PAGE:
deliver internet speeds up to 100 times faster than what most americans have access to today with one gigabit per second speeds, this is a fbi tore home connection. the company plans to offer the service at a competitive price to at least 50,000 and up to 500,000 individuals as they roll out this particular network. google is talking with the fcc about various opportunities for this kind of network. right now the company is not saying specifically which markets this service will be available in. however the company is in the process of building out this technology and should have more details, but this is very good news for people who are interested in far higher speeds and a r of course, broadband and wireless access, such a huge issue right now. google says it will now try to tackle it on its own. back to you. >> jim gold mid-cap. thank you for that. we want to head back to the interview with the ceo with open table and let me ask you, what kind of growth, we were discussing earlier, what kind of growth is your company seeing now and how is it managing to
grow in an economy that's pretty challenging? >> we have two ways we grow our business. one is we add more restaurants to our network. restaurants throw away their pen and paper book and manage their reservations on our computerized system which is what enables us to do the second part, offer online reservations to consumers. essentially, our product queries the database of every restaurant on our network. when you say i want to dine saturday night in manhattan for two at 7:00, we query every restaurant in our network in manhattan and return to you the availability of every restaurant for that query, and if you want, you can click confirmed online reservation with one click for free. so we're growing the restaurants and we're growing the diners. >> real quick because we only have 30 seconds left. what do you think about all of the president's comments on ceo compensation? you made a comment comparing ceos to baseball players who make a lot of money and don't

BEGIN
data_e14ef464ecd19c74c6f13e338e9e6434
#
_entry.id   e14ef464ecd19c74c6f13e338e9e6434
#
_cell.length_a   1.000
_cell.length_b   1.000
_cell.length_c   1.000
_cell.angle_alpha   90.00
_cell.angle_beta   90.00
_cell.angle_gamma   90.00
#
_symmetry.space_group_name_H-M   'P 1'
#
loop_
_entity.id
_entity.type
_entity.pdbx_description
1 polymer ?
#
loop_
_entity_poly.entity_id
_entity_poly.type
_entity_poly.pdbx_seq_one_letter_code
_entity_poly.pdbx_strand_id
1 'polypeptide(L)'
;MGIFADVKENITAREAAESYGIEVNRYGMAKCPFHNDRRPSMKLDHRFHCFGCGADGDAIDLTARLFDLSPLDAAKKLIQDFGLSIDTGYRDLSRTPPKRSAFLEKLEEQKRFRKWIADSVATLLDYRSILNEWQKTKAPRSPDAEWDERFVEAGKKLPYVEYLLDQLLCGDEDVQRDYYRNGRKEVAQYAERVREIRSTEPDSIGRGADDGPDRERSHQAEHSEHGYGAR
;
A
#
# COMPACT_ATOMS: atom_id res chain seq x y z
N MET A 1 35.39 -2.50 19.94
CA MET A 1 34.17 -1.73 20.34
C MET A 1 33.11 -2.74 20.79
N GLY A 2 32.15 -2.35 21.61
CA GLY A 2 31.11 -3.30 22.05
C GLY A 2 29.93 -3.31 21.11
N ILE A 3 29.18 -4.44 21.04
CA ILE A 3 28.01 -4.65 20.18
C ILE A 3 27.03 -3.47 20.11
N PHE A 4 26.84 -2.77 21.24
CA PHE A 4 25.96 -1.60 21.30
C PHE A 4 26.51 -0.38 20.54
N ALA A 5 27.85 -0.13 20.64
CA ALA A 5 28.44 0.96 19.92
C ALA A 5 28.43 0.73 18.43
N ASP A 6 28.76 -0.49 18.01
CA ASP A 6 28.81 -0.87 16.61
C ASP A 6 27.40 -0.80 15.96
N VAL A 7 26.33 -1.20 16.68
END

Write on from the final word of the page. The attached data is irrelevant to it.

make it into the world series and that outrages him as well. what do you think about the president's talk on ceo compensation as the ceo? >> you know, i -- i haven't really thought about it, to tell you the truth. i think i would like to believe that i'm a fairly compensated for the work i do and i work hard and try to and add value to our shareholders and to our customers. >> and maybe your shareholders know best. >> all right. jeff jordan, thanks sow much for joining us. i wish we had more time and that will do it for us here on "the call call ". i'm melissa francis. >> i'm trish regan. >> and aim larry kudlow and see you on "the kudlow report" at 7:00 p.m. eastern time and now "power lunch" is up next.